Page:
With sustained winds out of the East and a churning sea still looking vicious, Hull officials said this morning that they aren't out of the woods with the storm.
The Nor’easter has had officials on high alert since Wednesday evening, when winds started to pick up and tides became rougher.
And while many coastal communities have breathed a sigh of relief after Friday morning’s high tide, Hull officials say they are still wary of what’s to come.
“Hopefully again the wind shifts. If the wind shifts we could be okay for the next tide,” said Town Manager Philip Lemnios in a phone interview. “We might have some splash over and street closures ... but we’re going to be vigilant all day and will keep an eye on the next tide as well, which is tonight”
Hull’s next high tide will occur at 8:39 p.m. Friday evening.
Though the town has its eyes on the tide, Lemnios said the town hasn't had to order any evacuations.
“We’ve not had to put that proticol into place, fortunately,” he said shortly after 9 a.m. “Right now we’re an hour past the high tide. Our biggest concern this point is the wind is blowing stiffly out of the east. Hopefully that will turn to the north in a few hours as the storm begins to move further offshore.”
Lemnios was out surveying the damage with Fire Chief and Director of Emergency Management Robert Hollingshead Friday morning, and said the town had so far fared well.
“This morning we got quite a bit of splash-over and some isolated road flooding in paces we normally get it,” he said.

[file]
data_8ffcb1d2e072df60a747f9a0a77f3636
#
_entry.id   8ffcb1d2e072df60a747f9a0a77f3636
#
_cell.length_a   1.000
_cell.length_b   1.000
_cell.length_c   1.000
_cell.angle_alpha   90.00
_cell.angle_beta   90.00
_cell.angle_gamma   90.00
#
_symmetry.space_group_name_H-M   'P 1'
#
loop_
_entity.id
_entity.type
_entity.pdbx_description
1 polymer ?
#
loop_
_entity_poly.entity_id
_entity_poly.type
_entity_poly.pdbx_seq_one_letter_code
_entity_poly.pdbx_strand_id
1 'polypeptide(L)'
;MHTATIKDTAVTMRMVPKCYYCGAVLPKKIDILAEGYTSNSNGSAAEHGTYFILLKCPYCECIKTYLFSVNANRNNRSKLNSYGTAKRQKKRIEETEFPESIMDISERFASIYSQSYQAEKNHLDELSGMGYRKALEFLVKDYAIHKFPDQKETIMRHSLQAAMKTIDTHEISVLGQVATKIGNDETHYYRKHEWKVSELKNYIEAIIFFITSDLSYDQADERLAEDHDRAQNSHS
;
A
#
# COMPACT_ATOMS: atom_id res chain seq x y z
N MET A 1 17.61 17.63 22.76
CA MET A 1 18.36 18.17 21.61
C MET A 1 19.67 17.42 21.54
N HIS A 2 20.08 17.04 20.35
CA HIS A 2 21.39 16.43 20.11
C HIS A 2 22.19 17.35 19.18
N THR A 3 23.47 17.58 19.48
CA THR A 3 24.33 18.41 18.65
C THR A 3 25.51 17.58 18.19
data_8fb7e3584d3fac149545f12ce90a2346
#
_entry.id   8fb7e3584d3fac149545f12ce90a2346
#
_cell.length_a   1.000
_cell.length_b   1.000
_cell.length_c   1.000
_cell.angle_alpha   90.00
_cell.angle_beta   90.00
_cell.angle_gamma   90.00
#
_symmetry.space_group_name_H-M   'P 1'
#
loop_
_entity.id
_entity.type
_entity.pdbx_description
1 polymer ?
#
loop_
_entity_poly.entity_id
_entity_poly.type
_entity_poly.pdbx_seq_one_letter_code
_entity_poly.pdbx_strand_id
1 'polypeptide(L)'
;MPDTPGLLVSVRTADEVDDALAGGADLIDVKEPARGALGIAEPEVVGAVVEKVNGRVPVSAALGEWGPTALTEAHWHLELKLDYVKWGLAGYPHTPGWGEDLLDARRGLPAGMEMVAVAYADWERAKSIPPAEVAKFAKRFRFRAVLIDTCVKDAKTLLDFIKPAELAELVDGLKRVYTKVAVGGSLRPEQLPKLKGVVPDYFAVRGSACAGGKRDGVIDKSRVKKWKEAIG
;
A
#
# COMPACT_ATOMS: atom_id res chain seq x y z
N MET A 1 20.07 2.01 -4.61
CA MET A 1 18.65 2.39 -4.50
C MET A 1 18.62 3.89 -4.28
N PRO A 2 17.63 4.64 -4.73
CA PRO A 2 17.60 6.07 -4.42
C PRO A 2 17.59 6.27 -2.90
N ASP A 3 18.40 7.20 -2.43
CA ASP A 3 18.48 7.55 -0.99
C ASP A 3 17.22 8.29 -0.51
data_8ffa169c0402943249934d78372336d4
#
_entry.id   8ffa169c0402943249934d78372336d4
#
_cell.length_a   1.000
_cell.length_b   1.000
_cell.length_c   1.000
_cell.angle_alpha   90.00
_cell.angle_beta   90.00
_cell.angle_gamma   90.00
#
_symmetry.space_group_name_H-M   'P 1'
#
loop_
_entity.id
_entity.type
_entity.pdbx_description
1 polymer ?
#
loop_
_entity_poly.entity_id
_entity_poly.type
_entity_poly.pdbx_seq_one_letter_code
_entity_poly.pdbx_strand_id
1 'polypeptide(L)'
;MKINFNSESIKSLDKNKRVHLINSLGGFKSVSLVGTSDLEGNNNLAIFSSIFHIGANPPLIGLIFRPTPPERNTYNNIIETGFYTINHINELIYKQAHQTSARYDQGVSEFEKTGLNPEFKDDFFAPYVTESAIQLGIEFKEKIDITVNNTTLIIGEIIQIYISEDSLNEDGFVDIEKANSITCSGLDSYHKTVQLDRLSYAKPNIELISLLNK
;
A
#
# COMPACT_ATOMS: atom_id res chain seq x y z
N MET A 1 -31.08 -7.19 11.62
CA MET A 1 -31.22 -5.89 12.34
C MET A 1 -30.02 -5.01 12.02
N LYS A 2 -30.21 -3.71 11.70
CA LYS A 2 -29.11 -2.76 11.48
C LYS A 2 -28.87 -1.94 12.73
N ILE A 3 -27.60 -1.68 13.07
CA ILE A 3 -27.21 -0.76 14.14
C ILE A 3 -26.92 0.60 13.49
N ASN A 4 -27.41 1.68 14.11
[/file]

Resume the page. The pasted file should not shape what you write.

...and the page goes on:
Atlantic Avenue and Nantasket Avenue had seen coastal flooding and roads were closed, though there was no widespread street flooding, Lemnios said.
Houses in the Gunrock area of Hull were partially damaged by the wind and the sea, but all coastal public facilities were so far okay.
The coast continued to be the focus even as the town began snow-removal operations Friday morning.
“Our plowing operations are ongoing and they are doing a great job clearing the roads and clearing the roads of debris that the ocean has thrown on some coastal roadways,” Lemnios said.
Friday’s school day had been canceled the previous day in anticipation of the severe weather.
Luckily, power outages had not been an issue, and there weren’t any reports of significant tree damage, Lemnios said.
“That hasn’t caused our emergency crews to pull off of their main focus [on the coast],” Lemnios said.
For updated information, check the town’s website.